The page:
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Life Arts    H2'ed 1/15/22

What to Expect in the 2021-2022 School Year

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With more than 77% of Canadians now fully vaccinated against the coronavirus, and 83% of Canadians having received at least one dose, many parents are starting to look ahead to the upcoming school year. What can we expect in September? Will schools be fully re-opened? Will masks still be required? If case rights start to rise due to new variants, will there be a return to distance learning?

These questions are complicated by a number of factors. While the rate of new infections has dropped considerably, it is hard to know whether that drop has been caused by the country's aggressive vaccination drive, or if it is partially due to environmental factors; after all, last summer also saw a precipitous decline in COVID-19 infections.

While it is hard to predict what, exactly, the 2021-2022 school year will bring, and while the reality on the ground may be different depending on which province, municipality, and country you live in, here are a few things parents can reasonably expect to see in the coming school year.

Most Jurisdictions Want to see Schools Fully Reopen with Some Conditions

The overall goal is obviously to have education go back to normal, and to have students participate fully in in-person learning and extracurricular activities. But many Canadian provinces have been reluctant to outline detailed plans for re-opening, based on concerns about new variants that may lead to a spike in caseloads in the fall.

In the United States, on the other hand, there has been a much greater emphasis on getting back to normal as quickly as possible. New York State has already announced that it intends for education in New York to return to in-person learning.

Governor Andrew Cuomo announced in May that all NYS schools would be returning to full in-person learning for 2021-2022, so parents in places like Westchester can count on getting back to the status quo.

Quebec has expressed its intention to have full in-person learning across the province, so long as they pass the threshold of 75% of children ages 12-17 receiving the vaccine.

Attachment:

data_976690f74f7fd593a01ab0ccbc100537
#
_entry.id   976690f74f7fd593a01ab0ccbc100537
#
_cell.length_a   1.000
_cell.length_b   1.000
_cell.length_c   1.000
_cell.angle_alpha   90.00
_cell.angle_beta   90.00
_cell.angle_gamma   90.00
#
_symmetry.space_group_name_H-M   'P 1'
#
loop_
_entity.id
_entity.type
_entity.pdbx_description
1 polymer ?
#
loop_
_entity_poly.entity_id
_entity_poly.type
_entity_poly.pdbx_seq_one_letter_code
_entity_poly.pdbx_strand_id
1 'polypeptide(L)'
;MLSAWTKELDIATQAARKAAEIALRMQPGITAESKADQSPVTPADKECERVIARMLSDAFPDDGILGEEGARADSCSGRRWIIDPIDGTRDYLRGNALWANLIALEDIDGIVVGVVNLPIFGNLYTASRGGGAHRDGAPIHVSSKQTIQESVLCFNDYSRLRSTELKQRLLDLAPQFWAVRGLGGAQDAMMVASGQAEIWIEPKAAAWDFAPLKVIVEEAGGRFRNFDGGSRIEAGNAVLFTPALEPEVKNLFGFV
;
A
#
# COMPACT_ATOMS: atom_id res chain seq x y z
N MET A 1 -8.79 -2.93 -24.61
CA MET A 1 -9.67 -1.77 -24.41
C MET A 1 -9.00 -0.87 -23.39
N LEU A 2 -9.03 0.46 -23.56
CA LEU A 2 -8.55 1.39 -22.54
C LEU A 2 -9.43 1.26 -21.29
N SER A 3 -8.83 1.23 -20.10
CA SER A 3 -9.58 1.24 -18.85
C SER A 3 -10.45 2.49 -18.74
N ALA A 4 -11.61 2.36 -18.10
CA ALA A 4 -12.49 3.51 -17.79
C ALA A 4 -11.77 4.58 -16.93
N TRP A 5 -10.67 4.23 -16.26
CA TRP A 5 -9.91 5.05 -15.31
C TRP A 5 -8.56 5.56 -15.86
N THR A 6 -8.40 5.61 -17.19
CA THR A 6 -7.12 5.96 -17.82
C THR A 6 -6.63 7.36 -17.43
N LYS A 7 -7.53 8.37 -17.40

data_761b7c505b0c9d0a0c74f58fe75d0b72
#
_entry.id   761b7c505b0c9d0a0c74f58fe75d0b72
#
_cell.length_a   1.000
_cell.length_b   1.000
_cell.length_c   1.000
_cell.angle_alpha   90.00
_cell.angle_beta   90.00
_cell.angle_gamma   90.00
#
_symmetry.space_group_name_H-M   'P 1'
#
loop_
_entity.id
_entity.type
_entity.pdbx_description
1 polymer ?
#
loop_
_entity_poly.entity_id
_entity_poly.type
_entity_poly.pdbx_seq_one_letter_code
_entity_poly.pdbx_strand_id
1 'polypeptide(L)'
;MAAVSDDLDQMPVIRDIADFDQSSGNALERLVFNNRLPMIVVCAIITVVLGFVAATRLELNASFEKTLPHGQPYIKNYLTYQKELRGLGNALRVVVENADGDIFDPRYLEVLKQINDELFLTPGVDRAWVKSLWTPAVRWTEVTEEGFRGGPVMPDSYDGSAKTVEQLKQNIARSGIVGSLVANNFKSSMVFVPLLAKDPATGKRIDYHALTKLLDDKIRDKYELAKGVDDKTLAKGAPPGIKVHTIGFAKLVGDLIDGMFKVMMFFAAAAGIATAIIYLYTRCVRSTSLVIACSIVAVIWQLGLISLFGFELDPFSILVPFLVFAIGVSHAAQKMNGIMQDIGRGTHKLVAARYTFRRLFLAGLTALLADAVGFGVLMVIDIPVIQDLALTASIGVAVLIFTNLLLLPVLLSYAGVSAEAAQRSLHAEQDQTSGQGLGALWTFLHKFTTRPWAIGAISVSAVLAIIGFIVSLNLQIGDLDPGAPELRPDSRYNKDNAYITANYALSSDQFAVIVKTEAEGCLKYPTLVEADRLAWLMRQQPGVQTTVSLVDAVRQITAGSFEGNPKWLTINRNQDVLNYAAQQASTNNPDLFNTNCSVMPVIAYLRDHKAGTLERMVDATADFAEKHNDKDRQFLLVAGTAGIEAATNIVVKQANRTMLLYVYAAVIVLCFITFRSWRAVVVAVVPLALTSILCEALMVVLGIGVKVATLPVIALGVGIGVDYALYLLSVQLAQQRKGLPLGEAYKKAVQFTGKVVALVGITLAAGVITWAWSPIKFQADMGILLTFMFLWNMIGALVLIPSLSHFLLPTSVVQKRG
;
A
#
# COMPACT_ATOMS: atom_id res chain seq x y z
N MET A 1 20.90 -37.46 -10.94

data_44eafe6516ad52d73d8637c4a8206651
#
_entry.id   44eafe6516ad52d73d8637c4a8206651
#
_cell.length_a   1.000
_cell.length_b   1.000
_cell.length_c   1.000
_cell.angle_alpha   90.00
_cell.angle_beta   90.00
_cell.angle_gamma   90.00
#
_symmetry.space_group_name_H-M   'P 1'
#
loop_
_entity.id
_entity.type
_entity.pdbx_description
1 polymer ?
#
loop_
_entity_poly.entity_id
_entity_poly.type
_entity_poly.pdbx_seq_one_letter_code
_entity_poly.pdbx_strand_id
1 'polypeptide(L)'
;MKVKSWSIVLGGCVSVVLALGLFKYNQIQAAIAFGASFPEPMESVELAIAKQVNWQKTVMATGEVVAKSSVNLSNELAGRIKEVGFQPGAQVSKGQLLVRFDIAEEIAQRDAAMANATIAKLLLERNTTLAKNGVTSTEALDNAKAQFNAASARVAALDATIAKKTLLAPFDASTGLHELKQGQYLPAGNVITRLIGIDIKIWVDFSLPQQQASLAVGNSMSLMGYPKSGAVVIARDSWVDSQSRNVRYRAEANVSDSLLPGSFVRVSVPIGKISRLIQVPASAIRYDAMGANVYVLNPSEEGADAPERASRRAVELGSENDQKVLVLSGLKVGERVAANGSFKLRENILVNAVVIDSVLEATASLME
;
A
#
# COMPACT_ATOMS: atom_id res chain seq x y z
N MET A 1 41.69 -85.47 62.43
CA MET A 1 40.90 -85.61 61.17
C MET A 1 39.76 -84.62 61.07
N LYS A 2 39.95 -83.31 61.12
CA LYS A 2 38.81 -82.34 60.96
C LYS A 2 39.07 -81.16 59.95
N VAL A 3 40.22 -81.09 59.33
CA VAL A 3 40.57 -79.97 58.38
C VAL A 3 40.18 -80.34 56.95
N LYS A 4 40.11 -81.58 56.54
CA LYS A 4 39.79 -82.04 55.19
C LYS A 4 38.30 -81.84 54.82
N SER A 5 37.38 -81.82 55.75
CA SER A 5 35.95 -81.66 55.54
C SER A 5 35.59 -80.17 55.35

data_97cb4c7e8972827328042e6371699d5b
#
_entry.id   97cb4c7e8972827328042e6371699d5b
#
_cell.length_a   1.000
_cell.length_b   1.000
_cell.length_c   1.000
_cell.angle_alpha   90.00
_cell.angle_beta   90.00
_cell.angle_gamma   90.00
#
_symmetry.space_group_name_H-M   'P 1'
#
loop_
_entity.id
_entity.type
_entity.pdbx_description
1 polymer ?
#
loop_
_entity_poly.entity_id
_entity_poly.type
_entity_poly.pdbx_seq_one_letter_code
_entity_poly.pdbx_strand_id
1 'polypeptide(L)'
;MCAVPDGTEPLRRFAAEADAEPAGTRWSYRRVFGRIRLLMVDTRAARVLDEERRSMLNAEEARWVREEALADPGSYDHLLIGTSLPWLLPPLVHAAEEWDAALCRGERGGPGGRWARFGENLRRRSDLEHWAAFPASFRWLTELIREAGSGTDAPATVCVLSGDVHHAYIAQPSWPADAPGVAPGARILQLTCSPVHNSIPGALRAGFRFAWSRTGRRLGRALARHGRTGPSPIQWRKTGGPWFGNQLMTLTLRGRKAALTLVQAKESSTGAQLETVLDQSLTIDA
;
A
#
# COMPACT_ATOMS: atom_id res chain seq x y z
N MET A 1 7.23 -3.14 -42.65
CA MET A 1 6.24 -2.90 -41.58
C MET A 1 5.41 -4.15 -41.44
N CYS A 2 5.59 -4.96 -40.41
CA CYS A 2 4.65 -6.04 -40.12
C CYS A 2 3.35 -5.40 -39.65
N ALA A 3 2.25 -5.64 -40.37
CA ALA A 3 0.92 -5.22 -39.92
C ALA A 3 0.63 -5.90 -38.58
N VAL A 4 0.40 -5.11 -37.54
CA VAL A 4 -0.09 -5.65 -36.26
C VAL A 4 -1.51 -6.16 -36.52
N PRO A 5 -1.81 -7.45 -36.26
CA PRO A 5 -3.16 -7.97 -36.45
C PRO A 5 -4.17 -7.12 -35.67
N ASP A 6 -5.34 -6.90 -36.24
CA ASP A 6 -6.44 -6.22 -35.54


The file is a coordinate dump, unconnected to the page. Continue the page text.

Ontario has announced that it will be offering online remote-learning options in the coming year, but has held off on promising full classrooms and maskless learning. The Ontario opposition parties have pushed for smaller class sizes and better ventilation, and the NDP, the official opposition, have argued that a return to in-class learning should depend on full vaccination for education workers and students over 12.

This means that Canadian parents should be prepared for some degree of flexibility and adaptation as conditions develop.

Some Changes May be Permanent

From the very beginning, it has been widely understood that the pandemic may well have changed education forever. In effect, lockdowns have created the conditions for a massive social experiment in distance learning, and many of the findings of this experiment will have ramifications on how we approach education moving forward.

For years, education experts have predicted that distance learning may be the future of education more generally, but the difficulties many parents and children have experienced over the course of the pandemic have heightened our understanding of the practical challenges involved in learning outside the physical classroom.

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An observer of the human condition. Endlessly curious about how and why the world works.

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